An excerpt from Miracles: The Credibility of the New Testament Accounts, by Craig S. Keener. From Pneuma Review Fall 2013.
From Part 3, “Miracle Accounts beyond Antiquity”
Chapter 7, “Majority World Perspectives”
A Multicultural Approach
Social scientists have noted that, despite a variety of interpretations, “people from all cultures relate stories of spontaneous, miraculous cures,” based on experiences that they have had.15 This observation has some relevance for how we approach biblical narratives involving healings. As Justo Gonzalez remarks in his commentary on Acts, the frequent denial of narratives’ historicity because of their miracle reports employs a questionable epistemological criterion. Bultmann denied that modern people who use scientific inventions can believe in miracles,16 yet “what Bultmann declares to be impossible is not just possible, but even frequent.” Miracles are, Gonzalez points out, affirmed in most Latino churches, despite the influence of the mechanistic worldview from much Western thought.17 Cuban Lutheran bishop Ismael Laborde Figueras notes that it is hard to find Latin American Christians who do not believe in miracles.18 Noted Latina theologian Loida Martell-Otero likewise emphasizes prayers for healing in the Latina community,19 and notes that Latinas’ experience helps shape their way of reading Scripture.20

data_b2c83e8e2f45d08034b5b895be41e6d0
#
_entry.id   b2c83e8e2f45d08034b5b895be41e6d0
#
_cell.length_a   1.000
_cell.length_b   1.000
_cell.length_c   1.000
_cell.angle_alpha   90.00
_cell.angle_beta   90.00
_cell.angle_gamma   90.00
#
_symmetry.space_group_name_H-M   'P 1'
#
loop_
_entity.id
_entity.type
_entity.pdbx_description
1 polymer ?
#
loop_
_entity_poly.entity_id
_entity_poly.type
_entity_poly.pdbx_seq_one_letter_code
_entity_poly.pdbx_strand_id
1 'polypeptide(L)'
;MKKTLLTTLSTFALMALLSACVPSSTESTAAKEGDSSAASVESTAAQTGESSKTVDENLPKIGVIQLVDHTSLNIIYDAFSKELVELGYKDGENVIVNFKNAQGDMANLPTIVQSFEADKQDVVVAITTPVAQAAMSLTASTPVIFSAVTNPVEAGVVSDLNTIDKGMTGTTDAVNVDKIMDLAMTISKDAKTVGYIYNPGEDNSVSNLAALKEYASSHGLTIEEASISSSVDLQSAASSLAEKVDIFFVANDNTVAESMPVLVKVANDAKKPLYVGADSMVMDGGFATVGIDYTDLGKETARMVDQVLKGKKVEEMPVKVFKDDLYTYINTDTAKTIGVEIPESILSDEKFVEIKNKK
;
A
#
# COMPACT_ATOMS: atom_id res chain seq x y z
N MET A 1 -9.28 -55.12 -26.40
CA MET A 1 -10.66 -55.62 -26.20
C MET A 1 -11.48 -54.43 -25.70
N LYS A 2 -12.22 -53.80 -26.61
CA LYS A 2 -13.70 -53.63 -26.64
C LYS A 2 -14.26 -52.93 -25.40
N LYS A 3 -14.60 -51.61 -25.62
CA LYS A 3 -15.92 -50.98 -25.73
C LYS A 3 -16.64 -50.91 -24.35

Some Asian theologians have likewise complained that the approach of Bultmann’s school is irrelevant to Asian realities. Asian worldviews, Methodist bishop Hwa Yung notes, affirm miracles, angels, and hostile spirits.21 Indeed, pace Bultmann’s rhetoric, most religious Westerners also fail to see any contradiction between miracles and the use of modern science22—including a number of scientists.23 “Modern” worldviews are too diverse to fit any one paradigm,24 and despite his cultural assumption that his argument is true, Bultmann never provides a reason for it.25 Cross-cultural studies suggest that socialization rather than exposure to science accounts for most of the skepticism in some circles.26